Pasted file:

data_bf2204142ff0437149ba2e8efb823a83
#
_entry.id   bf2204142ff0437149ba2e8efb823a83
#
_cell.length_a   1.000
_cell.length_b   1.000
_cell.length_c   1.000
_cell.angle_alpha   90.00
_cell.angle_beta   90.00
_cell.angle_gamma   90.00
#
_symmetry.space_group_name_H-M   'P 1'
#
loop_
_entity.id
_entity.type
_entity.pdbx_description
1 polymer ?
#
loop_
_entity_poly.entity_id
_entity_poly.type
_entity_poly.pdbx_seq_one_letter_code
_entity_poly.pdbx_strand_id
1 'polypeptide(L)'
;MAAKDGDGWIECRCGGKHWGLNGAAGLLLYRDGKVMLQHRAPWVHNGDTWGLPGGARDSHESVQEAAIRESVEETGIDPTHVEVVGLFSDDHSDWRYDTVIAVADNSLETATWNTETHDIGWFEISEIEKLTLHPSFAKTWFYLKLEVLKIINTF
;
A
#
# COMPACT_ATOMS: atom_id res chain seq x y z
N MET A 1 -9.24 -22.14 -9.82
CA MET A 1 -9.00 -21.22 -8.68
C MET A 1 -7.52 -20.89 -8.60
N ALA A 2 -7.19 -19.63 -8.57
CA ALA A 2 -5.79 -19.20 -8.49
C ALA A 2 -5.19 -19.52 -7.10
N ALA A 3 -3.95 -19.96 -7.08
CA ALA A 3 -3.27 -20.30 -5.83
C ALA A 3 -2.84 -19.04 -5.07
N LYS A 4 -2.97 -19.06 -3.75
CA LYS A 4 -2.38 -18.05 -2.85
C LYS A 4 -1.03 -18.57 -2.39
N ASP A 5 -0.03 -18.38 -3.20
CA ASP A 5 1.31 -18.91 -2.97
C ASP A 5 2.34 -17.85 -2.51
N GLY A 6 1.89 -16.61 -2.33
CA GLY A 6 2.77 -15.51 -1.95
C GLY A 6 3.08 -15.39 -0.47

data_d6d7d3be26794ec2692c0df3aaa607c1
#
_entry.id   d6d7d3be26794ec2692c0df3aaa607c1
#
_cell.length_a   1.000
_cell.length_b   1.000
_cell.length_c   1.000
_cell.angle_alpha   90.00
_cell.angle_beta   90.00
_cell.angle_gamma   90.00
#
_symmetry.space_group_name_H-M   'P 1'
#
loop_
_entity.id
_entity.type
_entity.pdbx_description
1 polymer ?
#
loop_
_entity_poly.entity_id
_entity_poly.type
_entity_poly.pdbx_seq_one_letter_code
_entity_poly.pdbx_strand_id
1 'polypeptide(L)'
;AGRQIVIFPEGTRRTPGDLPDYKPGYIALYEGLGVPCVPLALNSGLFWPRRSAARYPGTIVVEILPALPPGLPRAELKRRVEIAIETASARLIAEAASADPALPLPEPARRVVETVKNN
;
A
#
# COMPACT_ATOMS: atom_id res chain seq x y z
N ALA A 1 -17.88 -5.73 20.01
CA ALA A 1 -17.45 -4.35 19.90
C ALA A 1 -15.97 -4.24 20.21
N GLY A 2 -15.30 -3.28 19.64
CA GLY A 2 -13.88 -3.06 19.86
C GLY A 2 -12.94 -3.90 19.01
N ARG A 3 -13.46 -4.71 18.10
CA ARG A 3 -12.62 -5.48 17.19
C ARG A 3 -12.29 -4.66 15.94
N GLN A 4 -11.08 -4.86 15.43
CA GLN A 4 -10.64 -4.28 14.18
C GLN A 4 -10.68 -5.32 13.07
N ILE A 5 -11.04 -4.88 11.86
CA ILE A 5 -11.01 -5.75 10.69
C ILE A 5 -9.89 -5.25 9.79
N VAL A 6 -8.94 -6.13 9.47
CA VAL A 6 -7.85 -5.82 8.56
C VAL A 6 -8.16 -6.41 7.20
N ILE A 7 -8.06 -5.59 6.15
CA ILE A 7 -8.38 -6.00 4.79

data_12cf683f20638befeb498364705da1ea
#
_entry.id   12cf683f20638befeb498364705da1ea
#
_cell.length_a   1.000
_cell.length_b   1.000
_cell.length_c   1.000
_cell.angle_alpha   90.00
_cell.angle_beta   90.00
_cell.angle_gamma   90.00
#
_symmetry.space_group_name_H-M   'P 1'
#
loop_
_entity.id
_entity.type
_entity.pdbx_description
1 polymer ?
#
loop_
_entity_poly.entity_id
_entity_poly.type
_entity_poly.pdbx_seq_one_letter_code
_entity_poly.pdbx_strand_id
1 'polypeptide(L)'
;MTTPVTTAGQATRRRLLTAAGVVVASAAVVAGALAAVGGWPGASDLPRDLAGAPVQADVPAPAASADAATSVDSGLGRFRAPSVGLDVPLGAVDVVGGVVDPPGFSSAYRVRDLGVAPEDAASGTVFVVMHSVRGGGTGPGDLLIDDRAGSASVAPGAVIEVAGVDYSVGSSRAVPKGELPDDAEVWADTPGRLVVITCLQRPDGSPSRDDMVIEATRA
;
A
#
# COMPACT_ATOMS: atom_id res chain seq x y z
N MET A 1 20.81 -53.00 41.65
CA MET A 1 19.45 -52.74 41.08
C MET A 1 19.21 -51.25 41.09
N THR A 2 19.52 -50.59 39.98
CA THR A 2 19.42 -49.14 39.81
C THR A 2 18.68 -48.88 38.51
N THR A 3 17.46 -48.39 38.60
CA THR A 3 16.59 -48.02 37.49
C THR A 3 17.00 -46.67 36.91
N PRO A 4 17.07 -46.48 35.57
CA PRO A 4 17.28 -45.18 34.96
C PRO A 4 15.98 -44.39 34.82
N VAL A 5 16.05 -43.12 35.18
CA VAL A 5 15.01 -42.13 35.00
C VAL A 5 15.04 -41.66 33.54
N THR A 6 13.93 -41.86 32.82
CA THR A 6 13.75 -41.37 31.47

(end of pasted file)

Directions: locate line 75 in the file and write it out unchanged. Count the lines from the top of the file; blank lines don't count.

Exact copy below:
;